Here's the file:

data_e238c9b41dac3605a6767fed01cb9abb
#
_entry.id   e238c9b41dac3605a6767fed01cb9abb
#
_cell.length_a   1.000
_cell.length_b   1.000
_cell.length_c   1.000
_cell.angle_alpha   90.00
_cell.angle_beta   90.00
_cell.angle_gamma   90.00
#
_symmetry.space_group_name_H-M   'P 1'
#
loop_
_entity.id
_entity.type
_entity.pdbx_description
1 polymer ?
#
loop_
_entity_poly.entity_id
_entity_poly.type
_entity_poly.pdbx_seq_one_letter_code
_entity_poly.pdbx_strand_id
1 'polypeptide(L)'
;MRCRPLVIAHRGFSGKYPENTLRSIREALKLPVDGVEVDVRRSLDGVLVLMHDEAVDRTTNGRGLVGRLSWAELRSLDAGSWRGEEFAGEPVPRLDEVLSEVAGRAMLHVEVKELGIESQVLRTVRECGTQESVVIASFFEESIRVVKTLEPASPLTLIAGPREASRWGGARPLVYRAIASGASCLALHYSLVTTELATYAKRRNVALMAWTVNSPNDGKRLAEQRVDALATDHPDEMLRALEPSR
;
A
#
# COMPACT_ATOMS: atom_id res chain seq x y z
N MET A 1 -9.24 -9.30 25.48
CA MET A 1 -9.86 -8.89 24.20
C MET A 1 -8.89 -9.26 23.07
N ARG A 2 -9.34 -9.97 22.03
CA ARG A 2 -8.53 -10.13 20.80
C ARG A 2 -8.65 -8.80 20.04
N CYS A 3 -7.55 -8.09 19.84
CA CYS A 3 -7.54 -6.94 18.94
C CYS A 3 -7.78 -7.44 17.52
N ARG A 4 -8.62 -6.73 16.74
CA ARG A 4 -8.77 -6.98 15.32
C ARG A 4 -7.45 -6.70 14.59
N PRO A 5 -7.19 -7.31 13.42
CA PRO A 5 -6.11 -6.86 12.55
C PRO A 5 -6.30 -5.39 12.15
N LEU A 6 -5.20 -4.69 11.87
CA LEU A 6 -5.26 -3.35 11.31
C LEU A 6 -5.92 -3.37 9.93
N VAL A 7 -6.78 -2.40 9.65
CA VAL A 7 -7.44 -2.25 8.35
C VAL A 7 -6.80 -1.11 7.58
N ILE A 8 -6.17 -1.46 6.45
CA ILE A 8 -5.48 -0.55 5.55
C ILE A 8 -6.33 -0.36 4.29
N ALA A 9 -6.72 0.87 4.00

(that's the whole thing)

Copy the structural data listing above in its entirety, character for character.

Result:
data_e238c9b41dac3605a6767fed01cb9abb
#
_entry.id   e238c9b41dac3605a6767fed01cb9abb
#
_cell.length_a   1.000
_cell.length_b   1.000
_cell.length_c   1.000
_cell.angle_alpha   90.00
_cell.angle_beta   90.00
_cell.angle_gamma   90.00
#
_symmetry.space_group_name_H-M   'P 1'
#
loop_
_entity.id
_entity.type
_entity.pdbx_description
1 polymer ?
#
loop_
_entity_poly.entity_id
_entity_poly.type
_entity_poly.pdbx_seq_one_letter_code
_entity_poly.pdbx_strand_id
1 'polypeptide(L)'
;MRCRPLVIAHRGFSGKYPENTLRSIREALKLPVDGVEVDVRRSLDGVLVLMHDEAVDRTTNGRGLVGRLSWAELRSLDAGSWRGEEFAGEPVPRLDEVLSEVAGRAMLHVEVKELGIESQVLRTVRECGTQESVVIASFFEESIRVVKTLEPASPLTLIAGPREASRWGGARPLVYRAIASGASCLALHYSLVTTELATYAKRRNVALMAWTVNSPNDGKRLAEQRVDALATDHPDEMLRALEPSR
;
A
#
# COMPACT_ATOMS: atom_id res chain seq x y z
N MET A 1 -9.24 -9.30 25.48
CA MET A 1 -9.86 -8.89 24.20
C MET A 1 -8.89 -9.26 23.07
N ARG A 2 -9.34 -9.97 22.03
CA ARG A 2 -8.53 -10.13 20.80
C ARG A 2 -8.65 -8.80 20.04
N CYS A 3 -7.55 -8.09 19.84
CA CYS A 3 -7.54 -6.94 18.94
C CYS A 3 -7.78 -7.44 17.52
N ARG A 4 -8.62 -6.73 16.74
CA ARG A 4 -8.77 -6.98 15.32
C ARG A 4 -7.45 -6.70 14.59
N PRO A 5 -7.19 -7.31 13.42
CA PRO A 5 -6.11 -6.86 12.55
C PRO A 5 -6.30 -5.39 12.15
N LEU A 6 -5.20 -4.69 11.87
CA LEU A 6 -5.26 -3.35 11.31
C LEU A 6 -5.92 -3.37 9.93
N VAL A 7 -6.78 -2.40 9.65
CA VAL A 7 -7.44 -2.25 8.35
C VAL A 7 -6.80 -1.11 7.58
N ILE A 8 -6.17 -1.46 6.45
CA ILE A 8 -5.48 -0.55 5.55
C ILE A 8 -6.33 -0.36 4.29
N ALA A 9 -6.72 0.87 4.00